Abu Dhabi: A nine-year study has identified a fine-scale genetic structure of the Emirati population that could help spot rare genetic variants related to diseases.
In a statement, the Abu Dhabi Media Office said the study, carried out by a UAE-based research team at the Imperial College London Diabetes Centre (ICLDC), in collaboration with Oxford University, has “unveiled a groundbreaking discovery with significant potential to enhance healthcare outcomes in the UAE”.
The project involved the analysis of fine-scale genetic structures and ancestry of 1,200 Emiratis by a team of geneticists and archaeologists. The results showed genetic traces of population mixing spanning thousands of years.
The research teams were led by Dr Maha Barakat, director general of the Frontline Heroes Office and ICLDC director of research, and Dr Houman Ashrafian at Oxford University’s Radcliffe Department of Medicine. Dr Ashrafian believes that the unique family histories within the UAE will make it easier to spot otherwise rare genetic variants related to diseases such as type 2 diabetes. This means that geneticists could potentially use this population as a microcosm to find and understand otherwise difficult-to-find genes related to metabolic diseases.
The research team from Oxford University and the ICLDC also think that these genetic traces reflect interesting details about the movement of people in the Middle East after major cultural transitions, such as the invention of agriculture, as well as desertification of the region in the past 6,000 years.
“We are pleased to see the outcomes of ICLDC genetics research efforts pay off after nine years of continuous work, coordination and collaboration with the Oxford University team,” Dr Barakat said. She also noted that this unique research, the first of its kind, had produced significant results on migration patterns in the Northern Emirates and the emirate of Abu Dhabi.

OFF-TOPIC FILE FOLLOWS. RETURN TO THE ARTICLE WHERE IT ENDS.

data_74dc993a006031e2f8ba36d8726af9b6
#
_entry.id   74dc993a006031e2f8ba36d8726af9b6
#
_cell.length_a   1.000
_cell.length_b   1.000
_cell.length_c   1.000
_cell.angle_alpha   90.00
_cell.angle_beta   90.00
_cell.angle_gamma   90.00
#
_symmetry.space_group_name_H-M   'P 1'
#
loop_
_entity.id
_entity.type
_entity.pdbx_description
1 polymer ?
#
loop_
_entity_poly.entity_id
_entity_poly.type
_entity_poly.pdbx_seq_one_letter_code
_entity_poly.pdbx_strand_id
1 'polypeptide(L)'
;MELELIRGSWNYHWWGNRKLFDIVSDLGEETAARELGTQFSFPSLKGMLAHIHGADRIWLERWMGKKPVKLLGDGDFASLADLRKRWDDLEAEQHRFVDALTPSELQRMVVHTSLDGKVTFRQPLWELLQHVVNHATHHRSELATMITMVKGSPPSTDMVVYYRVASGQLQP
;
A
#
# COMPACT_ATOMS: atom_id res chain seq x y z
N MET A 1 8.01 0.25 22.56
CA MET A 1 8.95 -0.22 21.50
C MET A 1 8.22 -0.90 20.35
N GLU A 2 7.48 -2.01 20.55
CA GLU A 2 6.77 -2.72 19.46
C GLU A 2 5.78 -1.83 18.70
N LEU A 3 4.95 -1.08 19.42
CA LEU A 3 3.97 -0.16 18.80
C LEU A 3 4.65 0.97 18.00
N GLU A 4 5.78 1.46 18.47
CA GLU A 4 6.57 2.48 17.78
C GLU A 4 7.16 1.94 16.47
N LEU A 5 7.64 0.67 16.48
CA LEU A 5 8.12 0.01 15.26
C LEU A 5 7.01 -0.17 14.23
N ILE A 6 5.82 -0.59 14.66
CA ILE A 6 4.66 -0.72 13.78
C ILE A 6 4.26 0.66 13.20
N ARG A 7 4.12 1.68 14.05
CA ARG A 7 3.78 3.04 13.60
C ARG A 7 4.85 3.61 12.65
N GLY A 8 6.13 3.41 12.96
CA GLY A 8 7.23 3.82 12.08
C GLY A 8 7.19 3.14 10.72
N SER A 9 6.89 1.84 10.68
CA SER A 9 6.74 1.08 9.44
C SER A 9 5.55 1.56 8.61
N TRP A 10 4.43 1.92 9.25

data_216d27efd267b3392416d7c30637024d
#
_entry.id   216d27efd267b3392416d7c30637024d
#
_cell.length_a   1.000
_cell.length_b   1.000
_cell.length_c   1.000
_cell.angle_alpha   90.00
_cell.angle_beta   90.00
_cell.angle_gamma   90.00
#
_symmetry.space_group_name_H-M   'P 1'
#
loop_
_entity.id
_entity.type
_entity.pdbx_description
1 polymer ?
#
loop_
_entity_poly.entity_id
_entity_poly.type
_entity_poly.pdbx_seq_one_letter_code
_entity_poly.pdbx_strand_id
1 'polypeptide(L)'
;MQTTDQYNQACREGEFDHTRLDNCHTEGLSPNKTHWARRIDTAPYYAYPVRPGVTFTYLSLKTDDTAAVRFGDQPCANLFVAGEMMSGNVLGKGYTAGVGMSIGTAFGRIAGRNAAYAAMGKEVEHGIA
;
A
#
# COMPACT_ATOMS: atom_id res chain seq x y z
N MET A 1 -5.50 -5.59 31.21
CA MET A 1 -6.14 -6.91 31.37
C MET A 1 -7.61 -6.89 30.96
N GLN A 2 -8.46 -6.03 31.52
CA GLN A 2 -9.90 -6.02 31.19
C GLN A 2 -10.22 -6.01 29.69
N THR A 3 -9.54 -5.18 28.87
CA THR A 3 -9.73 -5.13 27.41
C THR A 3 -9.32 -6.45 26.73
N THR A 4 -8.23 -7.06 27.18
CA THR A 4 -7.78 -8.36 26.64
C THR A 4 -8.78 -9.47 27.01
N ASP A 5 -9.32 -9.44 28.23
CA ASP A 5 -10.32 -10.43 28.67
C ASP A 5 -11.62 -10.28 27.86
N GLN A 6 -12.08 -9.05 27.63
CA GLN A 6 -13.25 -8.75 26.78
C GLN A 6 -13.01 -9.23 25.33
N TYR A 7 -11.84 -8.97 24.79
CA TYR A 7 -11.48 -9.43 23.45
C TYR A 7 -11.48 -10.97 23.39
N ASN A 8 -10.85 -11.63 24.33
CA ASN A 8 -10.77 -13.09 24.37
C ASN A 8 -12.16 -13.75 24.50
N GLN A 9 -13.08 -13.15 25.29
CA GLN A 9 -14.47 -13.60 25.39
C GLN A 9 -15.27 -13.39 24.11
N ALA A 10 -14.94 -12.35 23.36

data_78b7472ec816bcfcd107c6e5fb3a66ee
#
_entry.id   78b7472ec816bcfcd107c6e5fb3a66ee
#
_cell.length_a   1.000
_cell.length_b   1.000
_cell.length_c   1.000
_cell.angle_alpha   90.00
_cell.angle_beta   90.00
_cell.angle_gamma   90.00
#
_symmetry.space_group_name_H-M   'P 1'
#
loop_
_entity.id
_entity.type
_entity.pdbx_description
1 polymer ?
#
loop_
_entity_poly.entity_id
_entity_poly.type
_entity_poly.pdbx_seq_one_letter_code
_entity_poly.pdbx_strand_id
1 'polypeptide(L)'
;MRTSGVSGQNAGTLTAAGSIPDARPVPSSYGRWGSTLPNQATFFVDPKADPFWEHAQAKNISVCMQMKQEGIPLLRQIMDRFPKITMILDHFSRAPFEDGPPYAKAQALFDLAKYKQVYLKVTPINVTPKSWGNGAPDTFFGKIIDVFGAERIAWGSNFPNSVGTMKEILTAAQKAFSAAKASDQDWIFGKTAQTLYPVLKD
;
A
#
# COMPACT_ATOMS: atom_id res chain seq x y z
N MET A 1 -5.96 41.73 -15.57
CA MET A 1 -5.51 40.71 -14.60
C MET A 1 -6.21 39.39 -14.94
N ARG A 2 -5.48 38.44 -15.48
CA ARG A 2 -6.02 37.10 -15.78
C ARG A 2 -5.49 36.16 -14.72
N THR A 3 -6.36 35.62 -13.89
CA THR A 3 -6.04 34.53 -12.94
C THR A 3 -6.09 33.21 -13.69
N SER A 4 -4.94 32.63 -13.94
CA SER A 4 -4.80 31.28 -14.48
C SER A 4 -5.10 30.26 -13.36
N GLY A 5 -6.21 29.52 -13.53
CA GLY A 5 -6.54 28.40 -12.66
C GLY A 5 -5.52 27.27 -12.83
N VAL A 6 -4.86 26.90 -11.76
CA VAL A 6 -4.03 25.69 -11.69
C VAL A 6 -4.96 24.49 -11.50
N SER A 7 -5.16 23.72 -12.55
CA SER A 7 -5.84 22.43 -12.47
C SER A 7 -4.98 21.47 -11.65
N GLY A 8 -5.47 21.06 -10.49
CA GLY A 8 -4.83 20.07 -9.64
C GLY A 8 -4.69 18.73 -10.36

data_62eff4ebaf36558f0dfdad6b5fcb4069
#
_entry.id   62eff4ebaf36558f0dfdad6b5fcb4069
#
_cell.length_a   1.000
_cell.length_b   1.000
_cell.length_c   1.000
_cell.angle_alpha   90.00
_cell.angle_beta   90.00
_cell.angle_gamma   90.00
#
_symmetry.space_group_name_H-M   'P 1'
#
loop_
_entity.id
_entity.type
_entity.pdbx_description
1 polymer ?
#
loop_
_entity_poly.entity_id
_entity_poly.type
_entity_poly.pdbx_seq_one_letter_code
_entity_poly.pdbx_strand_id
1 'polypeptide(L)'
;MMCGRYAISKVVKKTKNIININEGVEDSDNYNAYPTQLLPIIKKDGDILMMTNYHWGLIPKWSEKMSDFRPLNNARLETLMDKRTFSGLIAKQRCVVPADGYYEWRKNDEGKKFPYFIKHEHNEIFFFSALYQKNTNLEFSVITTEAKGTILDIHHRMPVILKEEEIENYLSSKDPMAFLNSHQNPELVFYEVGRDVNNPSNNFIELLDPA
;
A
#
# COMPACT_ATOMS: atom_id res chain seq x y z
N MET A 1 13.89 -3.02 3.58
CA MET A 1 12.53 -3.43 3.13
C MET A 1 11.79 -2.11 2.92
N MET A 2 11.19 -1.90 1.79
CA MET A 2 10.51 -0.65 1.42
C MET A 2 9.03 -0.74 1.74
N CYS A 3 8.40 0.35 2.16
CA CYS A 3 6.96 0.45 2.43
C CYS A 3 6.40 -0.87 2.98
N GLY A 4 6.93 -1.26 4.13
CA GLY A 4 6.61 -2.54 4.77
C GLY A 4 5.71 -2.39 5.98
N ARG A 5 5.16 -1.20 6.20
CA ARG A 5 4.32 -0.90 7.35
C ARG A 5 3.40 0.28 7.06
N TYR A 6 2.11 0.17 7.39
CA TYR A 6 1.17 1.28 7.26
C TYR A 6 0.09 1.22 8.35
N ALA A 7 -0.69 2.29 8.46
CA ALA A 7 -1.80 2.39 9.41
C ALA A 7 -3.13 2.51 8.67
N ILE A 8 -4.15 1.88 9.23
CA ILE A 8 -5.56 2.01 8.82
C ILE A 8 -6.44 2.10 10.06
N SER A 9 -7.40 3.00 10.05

Preventive health care
“We are delighted to witness how the teams’ tireless genomics research efforts, in collaboration with a world-leading institution such as Oxford University, are supporting the UAE’s wider work in genomics, which aim to enable personalised health care with a focus on prevention and improving overall wellbeing,” added Dr Fatima Al Kaabi, executive director of the Emirati Genome programme at Abu Dhabi Executive Office.
According to Dr Ashrafian, the sample can be used to find disease-linked genetic variants.
“This is the first fine-scale genetic analysis of the Emirati population and in addition to finding genetic traces suggestive of migration events from thousands of years back, we think that this is a useful sample to find genetic variants linked to type 2 diabetes, which would have been hard to spot in any other population,” Dr Ashrafian said.
“The Middle East is relatively understudied when it comes to population genetic studies, despite being home to over 460 million people. The unique population history of the UAE makes it a good site to understand the genetics of this region, helping reduce health disparities and promote genomics-driven precision medicine through a deeper understanding of population-specific genetic variations,” he added.
Archaeologists have found evidence of people migrating across the Middle East because of climatic events such as droughts, as well as population expansions after humid ‘greening’ events. Trade hubs, such as pearl diving, also led to the mass movement of people.
The research study, published in the journal Molecular Biology and Evolution, compared the genetics of their sample from current day UAE to those of people from Sub-Saharan Africa, the wider Middle East, Europe, the Caucasus and South Asia and found that the genetic admixture of their UAE sample reflected its intercontinental location between Africa, Europe and Asia. The team also analysed the genetic makeup of the Y chromosome, which is only passed along the male line, and a cell component called the mitochondria, which is only passed along the female line. This too found genetic mixtures consistent with previously-known migration events.